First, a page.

Asthma is a disease that affects the lungs in ways that make breathing more difficult. In cats, asthma is thought to occur when the immune system overreacts to allergens in the air. Allergens can include things like pollen, mold, dust, smoke, and scented household products.
This abnormal immune response results in two main changes within the lungs:
Thinking of airways as tubes can be helpful in imagining how these changes make it harder for air to move (i.e., breathing becomes more challenging).
Asthma in Cats
How much the airflow is reduced determines how significantly the cat’s breathing is affected and, as a result, the signs that we see. Some cats may only have a mild persistent cough, while others experience severe respiratory distress. Symptoms can develop suddenly (i.e., an asthma attack) or gradually over time.
Feline Asthma: 6 Signs and Symptoms
1. Difficulty breathing (dyspnea)
A severe asthma attack occurs when very little air is moving through the lungs and the cat isn’t getting enough oxygen. Affected cats show signs of respiratory distress (trouble breathing), including:
A cat having trouble breathing is a veterinary emergency!
The veterinarian will provide oxygen and supportive care, ask questions about your cat’s history, perform a complete physical examination, and run some tests to determine whether the dyspnea is due to asthma or another medical condition.
2. Noisy breathing
You would probably have to listen very closely to hear a normal cat breathing comfortably. If you can hear your cat’s breathing easily, and particularly if you notice a wheezing sound when they exhale (breathe out), this could be a sign of asthma. The abnormal sound is caused by air being forced through narrowed airways.
In general, any change in the sound of a cat’s breathing should prompt a visit to the veterinarian, but especially if combined with other signs on this list.
3. Fast breathing (tachypnea)
Cats with asthma breathe quickly because they are unable to take full, deep breaths. You can check your cat’s breathing rate at home by counting how many times their chest rises and falls in one minute (one rise plus one fall equals one breath). Make sure they aren’t purring!
If a cat is sitting, laying quietly, or sleeping and taking more than 40 breaths per minute, they should receive urgent veterinary attention. Breathing rates lower than this can still be concerning if combined with other respiratory symptoms, particularly any sign of distress.
Every cat is different, so it is helpful to have an idea of your cat’s normal resting breathing rate. Checking their breathing rate periodically means you will notice if it’s getting faster, which may help your veterinarian diagnose asthma (or another medical condition) in the early stages.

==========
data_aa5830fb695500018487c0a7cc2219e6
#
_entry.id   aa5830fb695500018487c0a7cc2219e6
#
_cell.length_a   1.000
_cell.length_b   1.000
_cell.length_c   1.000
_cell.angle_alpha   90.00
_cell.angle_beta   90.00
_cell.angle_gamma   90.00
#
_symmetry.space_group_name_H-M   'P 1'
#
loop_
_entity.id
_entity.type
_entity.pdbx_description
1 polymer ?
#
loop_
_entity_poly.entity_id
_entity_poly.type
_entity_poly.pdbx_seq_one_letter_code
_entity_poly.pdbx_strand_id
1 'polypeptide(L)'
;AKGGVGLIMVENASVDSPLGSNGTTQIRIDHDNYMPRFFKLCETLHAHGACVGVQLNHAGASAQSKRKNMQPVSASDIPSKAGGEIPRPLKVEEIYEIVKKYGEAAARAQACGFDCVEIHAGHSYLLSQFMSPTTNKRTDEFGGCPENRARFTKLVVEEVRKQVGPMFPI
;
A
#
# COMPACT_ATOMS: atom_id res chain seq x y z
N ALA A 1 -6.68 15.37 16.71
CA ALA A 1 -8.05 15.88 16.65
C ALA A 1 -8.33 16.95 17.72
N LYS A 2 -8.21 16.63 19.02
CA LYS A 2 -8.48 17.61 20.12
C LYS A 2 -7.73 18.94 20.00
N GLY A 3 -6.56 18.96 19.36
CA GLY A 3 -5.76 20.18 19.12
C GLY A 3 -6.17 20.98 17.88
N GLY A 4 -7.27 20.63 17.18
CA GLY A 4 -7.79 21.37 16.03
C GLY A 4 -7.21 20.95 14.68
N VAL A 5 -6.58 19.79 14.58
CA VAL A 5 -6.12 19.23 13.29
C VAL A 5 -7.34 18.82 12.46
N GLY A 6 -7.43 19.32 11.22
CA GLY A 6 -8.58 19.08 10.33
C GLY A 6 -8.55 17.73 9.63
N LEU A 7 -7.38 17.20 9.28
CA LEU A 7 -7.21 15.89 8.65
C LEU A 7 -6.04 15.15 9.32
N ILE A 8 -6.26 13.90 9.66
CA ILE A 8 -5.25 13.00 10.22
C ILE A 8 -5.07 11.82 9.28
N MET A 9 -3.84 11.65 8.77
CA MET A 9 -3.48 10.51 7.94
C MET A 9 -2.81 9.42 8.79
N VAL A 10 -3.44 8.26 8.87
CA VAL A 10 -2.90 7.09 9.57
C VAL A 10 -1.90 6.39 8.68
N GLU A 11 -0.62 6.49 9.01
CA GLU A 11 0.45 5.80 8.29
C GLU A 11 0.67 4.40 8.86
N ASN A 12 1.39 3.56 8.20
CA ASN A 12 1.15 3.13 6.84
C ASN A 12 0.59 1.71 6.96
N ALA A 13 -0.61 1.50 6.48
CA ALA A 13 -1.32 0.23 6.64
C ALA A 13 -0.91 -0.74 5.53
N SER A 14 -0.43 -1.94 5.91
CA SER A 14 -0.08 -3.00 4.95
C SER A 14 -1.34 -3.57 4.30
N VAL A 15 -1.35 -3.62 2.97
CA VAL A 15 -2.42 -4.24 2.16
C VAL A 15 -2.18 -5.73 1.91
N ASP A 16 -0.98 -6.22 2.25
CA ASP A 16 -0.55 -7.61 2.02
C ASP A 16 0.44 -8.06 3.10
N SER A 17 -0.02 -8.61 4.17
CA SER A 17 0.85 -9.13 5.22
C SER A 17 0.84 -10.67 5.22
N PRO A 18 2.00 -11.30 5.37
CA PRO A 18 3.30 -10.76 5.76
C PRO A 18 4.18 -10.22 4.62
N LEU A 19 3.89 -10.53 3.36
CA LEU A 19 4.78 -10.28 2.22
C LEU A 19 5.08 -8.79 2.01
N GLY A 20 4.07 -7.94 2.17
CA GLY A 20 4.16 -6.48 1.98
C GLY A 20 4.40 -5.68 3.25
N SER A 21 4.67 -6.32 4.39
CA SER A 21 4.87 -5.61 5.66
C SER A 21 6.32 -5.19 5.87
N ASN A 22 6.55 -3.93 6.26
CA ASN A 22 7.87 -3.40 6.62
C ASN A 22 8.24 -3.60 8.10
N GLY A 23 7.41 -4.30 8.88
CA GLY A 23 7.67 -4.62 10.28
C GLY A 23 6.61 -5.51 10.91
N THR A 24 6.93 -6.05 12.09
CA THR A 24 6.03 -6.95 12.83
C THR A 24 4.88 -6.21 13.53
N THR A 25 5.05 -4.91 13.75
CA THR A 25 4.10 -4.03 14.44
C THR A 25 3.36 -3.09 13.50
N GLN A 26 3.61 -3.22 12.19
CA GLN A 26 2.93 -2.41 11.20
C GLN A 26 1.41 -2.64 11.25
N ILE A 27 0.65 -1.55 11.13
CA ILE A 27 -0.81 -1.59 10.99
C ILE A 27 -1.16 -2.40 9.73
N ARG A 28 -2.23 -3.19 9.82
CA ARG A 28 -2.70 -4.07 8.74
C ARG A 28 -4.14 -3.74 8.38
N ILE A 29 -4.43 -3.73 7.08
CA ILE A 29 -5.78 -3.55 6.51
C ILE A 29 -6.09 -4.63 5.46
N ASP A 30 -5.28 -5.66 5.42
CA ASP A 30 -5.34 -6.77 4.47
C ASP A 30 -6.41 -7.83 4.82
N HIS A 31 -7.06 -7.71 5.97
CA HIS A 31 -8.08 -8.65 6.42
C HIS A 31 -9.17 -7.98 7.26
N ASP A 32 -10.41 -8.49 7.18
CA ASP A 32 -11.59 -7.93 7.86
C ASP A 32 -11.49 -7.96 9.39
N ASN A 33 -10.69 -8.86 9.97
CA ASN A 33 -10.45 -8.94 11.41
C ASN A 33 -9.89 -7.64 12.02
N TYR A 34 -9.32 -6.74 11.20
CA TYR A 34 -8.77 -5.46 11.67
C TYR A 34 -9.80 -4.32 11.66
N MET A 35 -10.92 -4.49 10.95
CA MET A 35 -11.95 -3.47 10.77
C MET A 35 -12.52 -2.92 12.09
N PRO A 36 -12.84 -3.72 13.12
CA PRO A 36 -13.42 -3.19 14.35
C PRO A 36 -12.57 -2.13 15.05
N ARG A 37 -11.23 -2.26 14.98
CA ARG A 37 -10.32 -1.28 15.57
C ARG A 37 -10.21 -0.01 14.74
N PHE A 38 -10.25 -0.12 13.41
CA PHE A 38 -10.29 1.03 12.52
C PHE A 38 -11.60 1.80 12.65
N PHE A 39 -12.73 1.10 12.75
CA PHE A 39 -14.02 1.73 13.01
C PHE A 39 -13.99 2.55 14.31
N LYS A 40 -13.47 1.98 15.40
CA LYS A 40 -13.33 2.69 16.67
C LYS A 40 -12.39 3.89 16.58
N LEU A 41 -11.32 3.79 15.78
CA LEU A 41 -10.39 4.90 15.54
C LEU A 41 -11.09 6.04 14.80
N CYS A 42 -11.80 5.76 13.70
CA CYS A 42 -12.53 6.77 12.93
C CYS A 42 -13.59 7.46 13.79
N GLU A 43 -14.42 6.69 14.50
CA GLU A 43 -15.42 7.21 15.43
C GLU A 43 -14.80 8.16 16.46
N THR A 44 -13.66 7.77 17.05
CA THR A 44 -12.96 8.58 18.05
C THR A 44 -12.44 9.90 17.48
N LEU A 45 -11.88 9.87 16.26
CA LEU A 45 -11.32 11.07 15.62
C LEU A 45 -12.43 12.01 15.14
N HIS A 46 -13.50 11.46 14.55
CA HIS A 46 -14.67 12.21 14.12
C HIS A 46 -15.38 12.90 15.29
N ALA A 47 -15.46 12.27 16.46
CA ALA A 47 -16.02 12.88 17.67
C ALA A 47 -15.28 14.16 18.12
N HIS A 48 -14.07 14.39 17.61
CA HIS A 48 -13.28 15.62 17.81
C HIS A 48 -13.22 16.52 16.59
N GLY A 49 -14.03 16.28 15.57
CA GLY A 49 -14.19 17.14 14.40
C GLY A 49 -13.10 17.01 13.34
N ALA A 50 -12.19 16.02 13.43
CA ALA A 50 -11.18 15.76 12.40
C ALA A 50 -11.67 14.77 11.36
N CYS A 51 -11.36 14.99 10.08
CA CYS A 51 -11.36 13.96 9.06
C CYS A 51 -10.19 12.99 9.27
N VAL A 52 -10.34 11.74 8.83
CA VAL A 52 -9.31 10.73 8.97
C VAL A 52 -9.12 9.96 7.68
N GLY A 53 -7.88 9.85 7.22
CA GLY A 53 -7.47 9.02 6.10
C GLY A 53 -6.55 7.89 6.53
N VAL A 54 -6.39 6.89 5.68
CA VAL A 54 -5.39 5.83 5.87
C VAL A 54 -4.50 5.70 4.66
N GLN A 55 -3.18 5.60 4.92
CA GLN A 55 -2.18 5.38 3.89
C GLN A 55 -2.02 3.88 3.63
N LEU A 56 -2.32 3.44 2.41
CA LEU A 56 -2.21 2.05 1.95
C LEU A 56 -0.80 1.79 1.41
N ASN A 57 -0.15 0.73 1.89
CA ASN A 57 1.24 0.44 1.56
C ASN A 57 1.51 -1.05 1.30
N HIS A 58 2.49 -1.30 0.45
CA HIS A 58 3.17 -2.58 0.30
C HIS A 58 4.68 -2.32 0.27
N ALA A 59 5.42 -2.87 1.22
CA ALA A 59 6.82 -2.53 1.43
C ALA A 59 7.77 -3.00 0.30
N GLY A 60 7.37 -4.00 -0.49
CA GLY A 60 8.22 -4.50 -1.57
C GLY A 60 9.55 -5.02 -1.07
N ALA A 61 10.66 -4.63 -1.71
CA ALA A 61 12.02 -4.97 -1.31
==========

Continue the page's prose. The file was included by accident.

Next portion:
4. Coughing or hacking
Cats with asthma cough in response to irritation and airway changes caused by allergens they have inhaled. Coughing may also be an attempt to clear the mucus that can build up in the airways of asthmatic cats.
The cat may sound like it is trying to cough up a hairball, but nothing comes out.
Coughing in a cat raises suspicion for asthma, but should always be investigated by a veterinarian to rule out other possible causes.
5. Lethargy (tiredness)
Cats with asthma can have a hard time maintaining normal oxygen levels in their blood because they aren’t able to move air through their lungs efficiently. The combination of struggling to breathe and low oxygen causes them to feel tired.
Affected cats may hide, seem less energetic, and have a harder time carrying out their normal activities (e.g., running, jumping, climbing).
Lethargy can be associated with a wide variety of medical conditions and does not point to asthma specifically. A veterinarian will interpret it in combination with a cat’s other symptoms, physical exam, and results of diagnostic testing.
This one might not seem intuitive, but forceful coughing and the effort associated with difficult breathing can sometimes lead to vomiting. This is a tricky symptom because cats can vomit for many different reasons. Vomiting in and of itself is certainly not enough to diagnose feline asthma, but it should be considered an additional clue if a cat is also experiencing other symptoms on this list.
As with lethargy, vomiting should be interpreted in light of a cat’s full clinical picture.
If you have a cat, it is helpful to be able to recognize the signs and symptoms associated with feline asthma. However, a veterinary assessment and tests (e.g., x-rays of the chest) are needed to confirm the diagnosis. While asthma cannot be cured, it can often be managed effectively, making it possible for affected cats to still enjoy a good quality of life.
If you are suspicious that your cat may have asthma, consider writing down the symptoms you notice at home (including how frequently they occur and how severe they are). You may also wish to note any changes in your cat’s environment which could act as potential triggers for asthma.
Most importantly, always seek veterinary attention if you have any concerns about your cat’s health.
Featured Image Credit: udeenmajid, Shutterstock